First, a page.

Tags: alcohol abuse, Alcoholism, body toxic, brain cells, brain damage, Laboratory studies, memory loss, metabolism, poor memory, Supplement, thiamin, vital nutrients, Wernicke-Korsakoff syndrome
The unsteady gait, confusion, and poor memory that many of us associate with someone who drinks excessively are also symptoms of brain damage caused by long-term alcohol abuse. Alcohol not only affects the brain indirectly by impairing absorption of vital nutrients, but it’s directly toxic to the brain as well.
Studies using brain imaging have consistently found that alcoholic men and women have greater brain shrinkage than non-alcoholics. The cerebellum, the part of the brain responsible for coordination and some forms of learning, seems to be especially vulnerable to alcohol. The cerebellum is also affected by the body’s stores of thiamin, which regulates the metabolism of brain cells.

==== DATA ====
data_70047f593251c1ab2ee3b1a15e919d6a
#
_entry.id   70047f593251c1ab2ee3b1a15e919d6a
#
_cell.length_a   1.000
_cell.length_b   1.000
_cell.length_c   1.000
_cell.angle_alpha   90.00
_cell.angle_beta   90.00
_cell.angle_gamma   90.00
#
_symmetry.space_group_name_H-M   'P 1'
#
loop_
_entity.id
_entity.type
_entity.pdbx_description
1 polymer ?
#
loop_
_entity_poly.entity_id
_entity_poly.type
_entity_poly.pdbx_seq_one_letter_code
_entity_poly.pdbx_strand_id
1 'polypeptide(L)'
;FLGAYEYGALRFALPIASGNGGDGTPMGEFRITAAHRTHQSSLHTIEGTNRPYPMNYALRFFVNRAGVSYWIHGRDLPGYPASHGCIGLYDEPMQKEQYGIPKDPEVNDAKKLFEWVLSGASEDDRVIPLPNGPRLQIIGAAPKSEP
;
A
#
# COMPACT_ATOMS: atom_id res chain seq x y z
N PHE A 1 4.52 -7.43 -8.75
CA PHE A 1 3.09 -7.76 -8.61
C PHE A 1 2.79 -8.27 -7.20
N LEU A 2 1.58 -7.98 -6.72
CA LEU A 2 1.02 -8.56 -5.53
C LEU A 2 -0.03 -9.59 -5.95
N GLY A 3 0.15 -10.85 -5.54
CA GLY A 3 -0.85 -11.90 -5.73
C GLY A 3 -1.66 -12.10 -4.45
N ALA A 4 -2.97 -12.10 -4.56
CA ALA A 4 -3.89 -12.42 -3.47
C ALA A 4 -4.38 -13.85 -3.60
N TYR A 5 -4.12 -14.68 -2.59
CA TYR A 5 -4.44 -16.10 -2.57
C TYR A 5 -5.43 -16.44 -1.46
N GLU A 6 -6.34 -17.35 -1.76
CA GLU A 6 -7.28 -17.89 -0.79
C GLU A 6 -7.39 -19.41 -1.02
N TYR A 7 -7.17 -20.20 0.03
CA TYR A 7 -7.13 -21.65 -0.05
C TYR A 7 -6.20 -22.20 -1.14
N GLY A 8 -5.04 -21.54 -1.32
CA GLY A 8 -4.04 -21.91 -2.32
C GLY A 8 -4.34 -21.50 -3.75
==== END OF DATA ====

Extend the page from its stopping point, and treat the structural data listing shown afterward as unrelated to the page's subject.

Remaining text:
Thiamin is an important player in the way the brain works, and although the brain requires a continuous supply of thiamin, the body does not store it in any appreciable amount. Up to 80 percent of alcoholics have a thiamin deficiency.
Laboratory studies indicate that a thiamin deficiency from alcohol abuse disrupts the ability of brain cells to do their job, resulting in impaired function and cell death. This may eventually lead to Wernicke-Korsakoff syndrome, a brain disorder characterized by an unsteady gait, confusion, and memory loss.
Some doctors prescribe 50 milligrams of thiamin a day to temporarily supplement the diets of alcoholics, but brain damage caused by a thiamin deficiency cannot be reversed.